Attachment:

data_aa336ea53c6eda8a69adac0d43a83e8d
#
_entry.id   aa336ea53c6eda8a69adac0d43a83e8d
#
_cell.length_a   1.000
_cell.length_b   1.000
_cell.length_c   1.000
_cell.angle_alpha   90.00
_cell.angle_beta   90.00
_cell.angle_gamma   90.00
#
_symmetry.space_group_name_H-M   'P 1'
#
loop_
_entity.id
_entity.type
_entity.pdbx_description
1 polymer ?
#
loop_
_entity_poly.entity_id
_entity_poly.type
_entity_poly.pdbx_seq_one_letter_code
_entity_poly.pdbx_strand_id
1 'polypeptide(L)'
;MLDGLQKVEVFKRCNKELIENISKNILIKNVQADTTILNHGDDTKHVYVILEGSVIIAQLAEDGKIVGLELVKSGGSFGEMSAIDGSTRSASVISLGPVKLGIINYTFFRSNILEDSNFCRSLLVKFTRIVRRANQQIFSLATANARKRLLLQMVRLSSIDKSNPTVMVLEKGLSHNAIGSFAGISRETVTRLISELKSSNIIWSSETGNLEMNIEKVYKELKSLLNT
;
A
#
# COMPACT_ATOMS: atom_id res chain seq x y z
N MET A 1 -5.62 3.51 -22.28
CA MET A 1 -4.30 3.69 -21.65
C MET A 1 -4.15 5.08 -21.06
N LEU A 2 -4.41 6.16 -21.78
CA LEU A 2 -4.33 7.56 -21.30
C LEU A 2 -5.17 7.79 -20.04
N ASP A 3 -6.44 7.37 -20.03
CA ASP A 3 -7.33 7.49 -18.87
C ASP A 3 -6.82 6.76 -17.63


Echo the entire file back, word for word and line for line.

data_aa336ea53c6eda8a69adac0d43a83e8d
#
_entry.id   aa336ea53c6eda8a69adac0d43a83e8d
#
_cell.length_a   1.000
_cell.length_b   1.000
_cell.length_c   1.000
_cell.angle_alpha   90.00
_cell.angle_beta   90.00
_cell.angle_gamma   90.00
#
_symmetry.space_group_name_H-M   'P 1'
#
loop_
_entity.id
_entity.type
_entity.pdbx_description
1 polymer ?
#
loop_
_entity_poly.entity_id
_entity_poly.type
_entity_poly.pdbx_seq_one_letter_code
_entity_poly.pdbx_strand_id
1 'polypeptide(L)'
;MLDGLQKVEVFKRCNKELIENISKNILIKNVQADTTILNHGDDTKHVYVILEGSVIIAQLAEDGKIVGLELVKSGGSFGEMSAIDGSTRSASVISLGPVKLGIINYTFFRSNILEDSNFCRSLLVKFTRIVRRANQQIFSLATANARKRLLLQMVRLSSIDKSNPTVMVLEKGLSHNAIGSFAGISRETVTRLISELKSSNIIWSSETGNLEMNIEKVYKELKSLLNT
;
A
#
# COMPACT_ATOMS: atom_id res chain seq x y z
N MET A 1 -5.62 3.51 -22.28
CA MET A 1 -4.30 3.69 -21.65
C MET A 1 -4.15 5.08 -21.06
N LEU A 2 -4.41 6.16 -21.78
CA LEU A 2 -4.33 7.56 -21.30
C LEU A 2 -5.17 7.79 -20.04
N ASP A 3 -6.44 7.37 -20.03
CA ASP A 3 -7.33 7.49 -18.87
C ASP A 3 -6.82 6.76 -17.63